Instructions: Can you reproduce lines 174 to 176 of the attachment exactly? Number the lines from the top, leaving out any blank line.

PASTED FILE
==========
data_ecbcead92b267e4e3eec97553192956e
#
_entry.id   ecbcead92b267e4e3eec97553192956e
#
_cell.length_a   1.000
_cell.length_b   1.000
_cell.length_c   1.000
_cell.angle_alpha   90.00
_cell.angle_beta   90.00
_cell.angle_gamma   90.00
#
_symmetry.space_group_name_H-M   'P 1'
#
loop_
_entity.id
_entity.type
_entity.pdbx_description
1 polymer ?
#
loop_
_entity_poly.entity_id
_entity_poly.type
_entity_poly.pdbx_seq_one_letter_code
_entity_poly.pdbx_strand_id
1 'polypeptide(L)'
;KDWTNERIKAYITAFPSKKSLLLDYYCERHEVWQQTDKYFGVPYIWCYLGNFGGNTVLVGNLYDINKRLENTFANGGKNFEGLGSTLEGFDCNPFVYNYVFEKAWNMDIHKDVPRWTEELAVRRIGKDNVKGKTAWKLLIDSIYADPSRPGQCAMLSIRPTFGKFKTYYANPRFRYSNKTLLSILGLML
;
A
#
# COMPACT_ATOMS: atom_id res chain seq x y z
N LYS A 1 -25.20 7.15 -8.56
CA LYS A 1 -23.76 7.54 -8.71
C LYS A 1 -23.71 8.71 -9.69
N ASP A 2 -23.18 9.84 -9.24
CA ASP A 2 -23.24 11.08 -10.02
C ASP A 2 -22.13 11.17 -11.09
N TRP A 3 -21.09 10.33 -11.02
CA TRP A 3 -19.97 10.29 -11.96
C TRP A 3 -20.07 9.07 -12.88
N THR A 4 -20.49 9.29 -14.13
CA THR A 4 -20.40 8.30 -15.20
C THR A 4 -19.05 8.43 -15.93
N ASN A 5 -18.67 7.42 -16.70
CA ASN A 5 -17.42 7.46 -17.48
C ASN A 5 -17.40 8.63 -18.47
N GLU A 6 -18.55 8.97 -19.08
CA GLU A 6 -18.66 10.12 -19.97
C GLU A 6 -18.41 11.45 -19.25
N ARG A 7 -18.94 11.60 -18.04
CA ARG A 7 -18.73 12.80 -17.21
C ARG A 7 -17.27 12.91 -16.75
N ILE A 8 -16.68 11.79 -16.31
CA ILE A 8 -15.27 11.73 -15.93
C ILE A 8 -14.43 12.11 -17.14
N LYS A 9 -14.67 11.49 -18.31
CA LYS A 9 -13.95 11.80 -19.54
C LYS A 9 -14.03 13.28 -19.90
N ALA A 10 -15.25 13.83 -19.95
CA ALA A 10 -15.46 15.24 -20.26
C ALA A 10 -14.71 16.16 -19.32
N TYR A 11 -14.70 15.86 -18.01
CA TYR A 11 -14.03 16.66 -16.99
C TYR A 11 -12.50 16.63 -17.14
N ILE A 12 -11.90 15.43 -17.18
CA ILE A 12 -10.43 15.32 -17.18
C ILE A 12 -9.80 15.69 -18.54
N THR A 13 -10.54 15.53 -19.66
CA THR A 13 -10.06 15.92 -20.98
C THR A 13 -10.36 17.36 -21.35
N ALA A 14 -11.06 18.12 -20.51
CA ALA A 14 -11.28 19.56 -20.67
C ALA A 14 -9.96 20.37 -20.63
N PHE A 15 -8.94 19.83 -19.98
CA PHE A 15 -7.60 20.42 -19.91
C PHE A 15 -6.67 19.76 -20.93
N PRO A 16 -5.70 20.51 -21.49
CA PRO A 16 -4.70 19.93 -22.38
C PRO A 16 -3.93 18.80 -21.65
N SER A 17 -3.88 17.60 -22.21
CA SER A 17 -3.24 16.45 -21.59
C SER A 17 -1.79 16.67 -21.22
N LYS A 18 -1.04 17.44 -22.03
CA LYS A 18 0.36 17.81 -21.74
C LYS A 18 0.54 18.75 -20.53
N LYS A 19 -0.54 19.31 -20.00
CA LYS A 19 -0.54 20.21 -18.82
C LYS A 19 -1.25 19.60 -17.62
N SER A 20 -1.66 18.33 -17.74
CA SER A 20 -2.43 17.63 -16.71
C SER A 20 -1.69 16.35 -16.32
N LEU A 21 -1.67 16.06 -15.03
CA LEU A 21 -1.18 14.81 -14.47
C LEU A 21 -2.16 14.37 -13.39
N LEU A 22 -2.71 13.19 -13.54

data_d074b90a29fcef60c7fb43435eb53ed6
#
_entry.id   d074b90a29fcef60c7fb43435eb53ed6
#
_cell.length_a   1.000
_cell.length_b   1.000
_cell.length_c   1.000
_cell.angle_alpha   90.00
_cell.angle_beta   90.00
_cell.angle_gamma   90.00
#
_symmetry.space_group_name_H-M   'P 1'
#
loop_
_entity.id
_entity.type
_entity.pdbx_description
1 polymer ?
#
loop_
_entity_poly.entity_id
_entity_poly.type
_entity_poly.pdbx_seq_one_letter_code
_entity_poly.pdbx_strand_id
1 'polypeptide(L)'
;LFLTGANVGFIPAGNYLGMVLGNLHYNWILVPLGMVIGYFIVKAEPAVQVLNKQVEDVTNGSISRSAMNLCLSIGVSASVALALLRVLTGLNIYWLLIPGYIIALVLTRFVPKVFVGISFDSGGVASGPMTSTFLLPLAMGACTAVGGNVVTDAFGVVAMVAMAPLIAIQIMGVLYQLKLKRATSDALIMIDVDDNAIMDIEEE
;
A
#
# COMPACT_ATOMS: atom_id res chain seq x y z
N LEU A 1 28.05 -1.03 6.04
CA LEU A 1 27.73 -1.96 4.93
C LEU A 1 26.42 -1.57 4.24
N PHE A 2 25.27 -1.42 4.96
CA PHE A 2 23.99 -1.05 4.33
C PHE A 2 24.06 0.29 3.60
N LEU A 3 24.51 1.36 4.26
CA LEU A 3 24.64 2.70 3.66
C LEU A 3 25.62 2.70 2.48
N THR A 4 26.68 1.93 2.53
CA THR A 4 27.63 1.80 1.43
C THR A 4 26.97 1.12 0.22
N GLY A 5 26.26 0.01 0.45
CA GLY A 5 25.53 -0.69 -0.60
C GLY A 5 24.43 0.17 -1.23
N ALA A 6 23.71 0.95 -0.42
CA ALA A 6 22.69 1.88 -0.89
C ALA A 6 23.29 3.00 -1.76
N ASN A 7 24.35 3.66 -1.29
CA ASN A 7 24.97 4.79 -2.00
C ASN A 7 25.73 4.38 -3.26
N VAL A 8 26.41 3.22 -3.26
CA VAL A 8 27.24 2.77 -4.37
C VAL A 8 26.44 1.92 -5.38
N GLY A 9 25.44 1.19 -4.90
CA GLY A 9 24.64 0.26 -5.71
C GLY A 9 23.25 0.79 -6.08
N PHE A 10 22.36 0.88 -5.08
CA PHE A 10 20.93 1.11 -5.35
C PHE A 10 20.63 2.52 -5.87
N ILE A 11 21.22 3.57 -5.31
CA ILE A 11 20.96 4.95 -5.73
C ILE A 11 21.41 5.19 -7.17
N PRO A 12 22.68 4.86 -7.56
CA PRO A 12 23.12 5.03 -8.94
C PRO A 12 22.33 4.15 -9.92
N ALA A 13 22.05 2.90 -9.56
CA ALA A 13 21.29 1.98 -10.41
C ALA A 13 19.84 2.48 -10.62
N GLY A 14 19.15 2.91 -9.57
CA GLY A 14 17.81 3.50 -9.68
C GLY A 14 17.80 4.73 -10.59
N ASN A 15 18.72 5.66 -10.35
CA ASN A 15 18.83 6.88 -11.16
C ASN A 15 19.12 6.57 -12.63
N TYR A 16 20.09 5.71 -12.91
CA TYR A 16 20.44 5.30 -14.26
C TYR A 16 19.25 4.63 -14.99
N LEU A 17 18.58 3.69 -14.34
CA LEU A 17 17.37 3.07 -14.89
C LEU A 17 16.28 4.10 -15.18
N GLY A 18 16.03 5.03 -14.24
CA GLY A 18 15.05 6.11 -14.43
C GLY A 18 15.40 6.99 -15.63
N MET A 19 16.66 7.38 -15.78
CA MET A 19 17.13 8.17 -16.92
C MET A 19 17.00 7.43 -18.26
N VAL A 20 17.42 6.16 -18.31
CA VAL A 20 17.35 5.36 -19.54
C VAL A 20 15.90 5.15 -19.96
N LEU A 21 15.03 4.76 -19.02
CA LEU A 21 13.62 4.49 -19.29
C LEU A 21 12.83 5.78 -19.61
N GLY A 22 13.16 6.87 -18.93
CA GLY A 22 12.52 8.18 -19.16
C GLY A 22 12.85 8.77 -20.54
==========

CA LEU A 17 17.37 3.07 -14.89
C LEU A 17 16.28 4.10 -15.18
N GLY A 18 16.03 5.03 -14.24